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Transillumination of the Abdomen in Infants

Howard C. Mofenson, MD; Joseph Greensher, MD
Am J Dis Child. 1968;115(4):428-431. doi:10.1001/archpedi.1968.02100010430004.
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TRANSILLUMINATION pertains to the inspection of a cavity's interior by directing a strong light through its walls. Visualization of the cavity and its contents depends on the clarity of the fluids contained, the thickness of the overlying tissues, the ratio of the intensity of the light source to the illumination in the room, and the adaptation of the examiner's eyes.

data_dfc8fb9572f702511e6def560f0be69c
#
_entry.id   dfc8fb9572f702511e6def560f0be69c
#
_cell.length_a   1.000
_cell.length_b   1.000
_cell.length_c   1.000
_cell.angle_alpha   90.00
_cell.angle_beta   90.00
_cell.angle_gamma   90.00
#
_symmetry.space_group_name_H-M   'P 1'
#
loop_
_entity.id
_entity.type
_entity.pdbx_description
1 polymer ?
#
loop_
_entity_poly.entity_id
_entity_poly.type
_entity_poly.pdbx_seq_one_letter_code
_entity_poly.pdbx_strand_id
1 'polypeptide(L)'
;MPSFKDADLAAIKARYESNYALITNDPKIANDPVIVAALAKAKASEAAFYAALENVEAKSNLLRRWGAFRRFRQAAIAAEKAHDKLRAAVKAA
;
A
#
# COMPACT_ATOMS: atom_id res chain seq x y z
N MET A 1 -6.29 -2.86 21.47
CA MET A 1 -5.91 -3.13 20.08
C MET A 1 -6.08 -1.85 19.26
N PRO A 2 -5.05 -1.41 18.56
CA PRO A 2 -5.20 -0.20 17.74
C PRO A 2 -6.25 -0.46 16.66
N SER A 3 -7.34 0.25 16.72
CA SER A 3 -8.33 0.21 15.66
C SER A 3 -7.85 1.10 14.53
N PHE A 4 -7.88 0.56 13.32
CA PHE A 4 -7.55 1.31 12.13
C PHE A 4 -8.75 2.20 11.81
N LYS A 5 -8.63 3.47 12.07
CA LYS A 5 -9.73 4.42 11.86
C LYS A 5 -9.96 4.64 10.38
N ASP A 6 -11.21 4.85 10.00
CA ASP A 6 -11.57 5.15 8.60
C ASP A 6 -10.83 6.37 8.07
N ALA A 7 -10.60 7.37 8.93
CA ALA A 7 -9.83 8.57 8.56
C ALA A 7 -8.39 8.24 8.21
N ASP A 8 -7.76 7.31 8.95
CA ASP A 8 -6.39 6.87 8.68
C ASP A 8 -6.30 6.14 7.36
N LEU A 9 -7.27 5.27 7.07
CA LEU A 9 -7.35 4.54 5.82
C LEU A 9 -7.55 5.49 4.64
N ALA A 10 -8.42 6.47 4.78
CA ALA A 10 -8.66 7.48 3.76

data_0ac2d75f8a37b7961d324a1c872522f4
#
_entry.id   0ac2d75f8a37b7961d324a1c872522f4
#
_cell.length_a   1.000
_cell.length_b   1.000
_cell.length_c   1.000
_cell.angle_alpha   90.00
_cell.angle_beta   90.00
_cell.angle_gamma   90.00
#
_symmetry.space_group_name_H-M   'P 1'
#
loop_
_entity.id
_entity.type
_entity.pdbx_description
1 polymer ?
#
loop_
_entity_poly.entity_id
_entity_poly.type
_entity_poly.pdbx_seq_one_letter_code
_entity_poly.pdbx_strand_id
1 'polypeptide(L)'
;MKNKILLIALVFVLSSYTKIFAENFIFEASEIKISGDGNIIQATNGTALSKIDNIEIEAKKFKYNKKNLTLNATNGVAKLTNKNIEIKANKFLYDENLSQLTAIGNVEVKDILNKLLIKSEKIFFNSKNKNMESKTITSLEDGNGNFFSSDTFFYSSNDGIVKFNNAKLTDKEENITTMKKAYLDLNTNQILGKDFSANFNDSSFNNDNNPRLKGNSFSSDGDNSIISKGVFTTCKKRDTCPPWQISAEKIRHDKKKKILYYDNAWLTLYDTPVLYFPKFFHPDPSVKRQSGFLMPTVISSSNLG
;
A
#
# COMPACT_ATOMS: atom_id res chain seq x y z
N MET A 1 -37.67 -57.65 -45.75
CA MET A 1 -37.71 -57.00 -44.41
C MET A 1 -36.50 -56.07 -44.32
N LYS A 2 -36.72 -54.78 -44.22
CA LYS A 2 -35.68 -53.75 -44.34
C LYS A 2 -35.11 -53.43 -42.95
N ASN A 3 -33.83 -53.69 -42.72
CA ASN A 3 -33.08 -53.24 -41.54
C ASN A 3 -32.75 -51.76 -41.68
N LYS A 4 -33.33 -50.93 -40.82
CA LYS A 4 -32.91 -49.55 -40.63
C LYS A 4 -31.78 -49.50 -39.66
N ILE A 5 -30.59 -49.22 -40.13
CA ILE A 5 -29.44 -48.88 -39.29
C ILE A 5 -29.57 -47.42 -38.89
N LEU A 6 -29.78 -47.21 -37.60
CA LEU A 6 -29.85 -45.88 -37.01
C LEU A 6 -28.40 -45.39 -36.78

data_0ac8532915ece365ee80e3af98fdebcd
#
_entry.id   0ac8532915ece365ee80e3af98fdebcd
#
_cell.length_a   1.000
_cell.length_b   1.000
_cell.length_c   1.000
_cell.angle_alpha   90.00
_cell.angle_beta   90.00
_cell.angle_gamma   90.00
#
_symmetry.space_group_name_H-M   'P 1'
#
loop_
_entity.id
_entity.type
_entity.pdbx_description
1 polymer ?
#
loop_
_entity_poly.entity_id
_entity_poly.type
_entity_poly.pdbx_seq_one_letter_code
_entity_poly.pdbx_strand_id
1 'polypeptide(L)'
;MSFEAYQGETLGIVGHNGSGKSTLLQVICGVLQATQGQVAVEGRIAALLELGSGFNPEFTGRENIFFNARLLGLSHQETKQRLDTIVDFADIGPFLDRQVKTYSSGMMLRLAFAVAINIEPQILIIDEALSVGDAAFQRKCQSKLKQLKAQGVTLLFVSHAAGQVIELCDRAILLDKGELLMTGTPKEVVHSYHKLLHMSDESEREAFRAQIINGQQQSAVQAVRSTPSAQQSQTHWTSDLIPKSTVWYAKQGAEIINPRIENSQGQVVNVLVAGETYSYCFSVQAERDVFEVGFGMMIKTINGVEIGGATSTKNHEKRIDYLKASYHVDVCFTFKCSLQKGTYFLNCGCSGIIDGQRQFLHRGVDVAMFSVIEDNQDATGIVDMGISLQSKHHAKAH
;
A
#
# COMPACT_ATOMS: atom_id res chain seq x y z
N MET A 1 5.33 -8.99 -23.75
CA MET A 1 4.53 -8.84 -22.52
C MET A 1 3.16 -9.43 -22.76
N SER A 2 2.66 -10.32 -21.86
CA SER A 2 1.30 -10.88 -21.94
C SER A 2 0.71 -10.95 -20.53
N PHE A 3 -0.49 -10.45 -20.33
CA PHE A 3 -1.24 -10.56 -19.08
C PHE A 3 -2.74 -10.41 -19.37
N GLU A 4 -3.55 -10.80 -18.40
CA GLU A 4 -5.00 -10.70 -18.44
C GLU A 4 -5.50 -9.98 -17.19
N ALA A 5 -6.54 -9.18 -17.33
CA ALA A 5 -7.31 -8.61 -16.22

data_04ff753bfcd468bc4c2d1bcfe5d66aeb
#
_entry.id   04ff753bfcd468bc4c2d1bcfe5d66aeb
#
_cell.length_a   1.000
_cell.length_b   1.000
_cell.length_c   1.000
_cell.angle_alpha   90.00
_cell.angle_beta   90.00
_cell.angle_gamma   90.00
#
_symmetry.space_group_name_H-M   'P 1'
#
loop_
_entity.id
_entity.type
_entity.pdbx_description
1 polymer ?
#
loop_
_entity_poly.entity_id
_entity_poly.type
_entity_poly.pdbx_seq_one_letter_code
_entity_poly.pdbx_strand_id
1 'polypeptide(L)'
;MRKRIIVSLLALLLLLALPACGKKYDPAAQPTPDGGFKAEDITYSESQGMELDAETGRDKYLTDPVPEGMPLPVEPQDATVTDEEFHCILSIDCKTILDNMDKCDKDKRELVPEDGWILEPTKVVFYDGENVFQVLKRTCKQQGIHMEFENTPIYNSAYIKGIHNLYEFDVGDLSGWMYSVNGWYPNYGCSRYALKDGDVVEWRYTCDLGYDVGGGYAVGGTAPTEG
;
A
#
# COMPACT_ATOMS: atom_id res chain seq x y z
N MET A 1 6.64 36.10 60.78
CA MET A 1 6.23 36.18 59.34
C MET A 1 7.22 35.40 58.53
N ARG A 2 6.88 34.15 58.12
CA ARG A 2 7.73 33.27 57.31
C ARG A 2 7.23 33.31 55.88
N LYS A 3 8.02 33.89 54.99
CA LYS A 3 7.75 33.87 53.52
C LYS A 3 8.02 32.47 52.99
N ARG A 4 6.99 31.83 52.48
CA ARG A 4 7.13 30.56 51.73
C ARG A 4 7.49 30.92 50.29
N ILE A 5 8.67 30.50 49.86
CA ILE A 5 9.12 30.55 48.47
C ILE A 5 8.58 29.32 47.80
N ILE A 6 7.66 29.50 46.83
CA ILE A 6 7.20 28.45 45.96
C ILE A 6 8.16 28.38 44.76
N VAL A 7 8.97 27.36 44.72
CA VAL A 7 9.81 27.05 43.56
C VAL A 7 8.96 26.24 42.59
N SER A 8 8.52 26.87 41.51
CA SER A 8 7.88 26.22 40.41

This technique is already being used to evaluate the frontal and maxillary sinuses, breast masses, scrotal masses, and, recently, the infant's cranium and its contents.1-4 Transillumination of the ventricular septum for detection of occult septal defects has proved useful to the cardiac surgeon5 and, in vesicovaginal fistula investigation, to the gynecologist.6 In addition, we have utilized transillumination of the abdominal cavity in infants under 1 year of age as an additional diagnostic tool.

The successful use of this technique would make it worthy of more definitive study.


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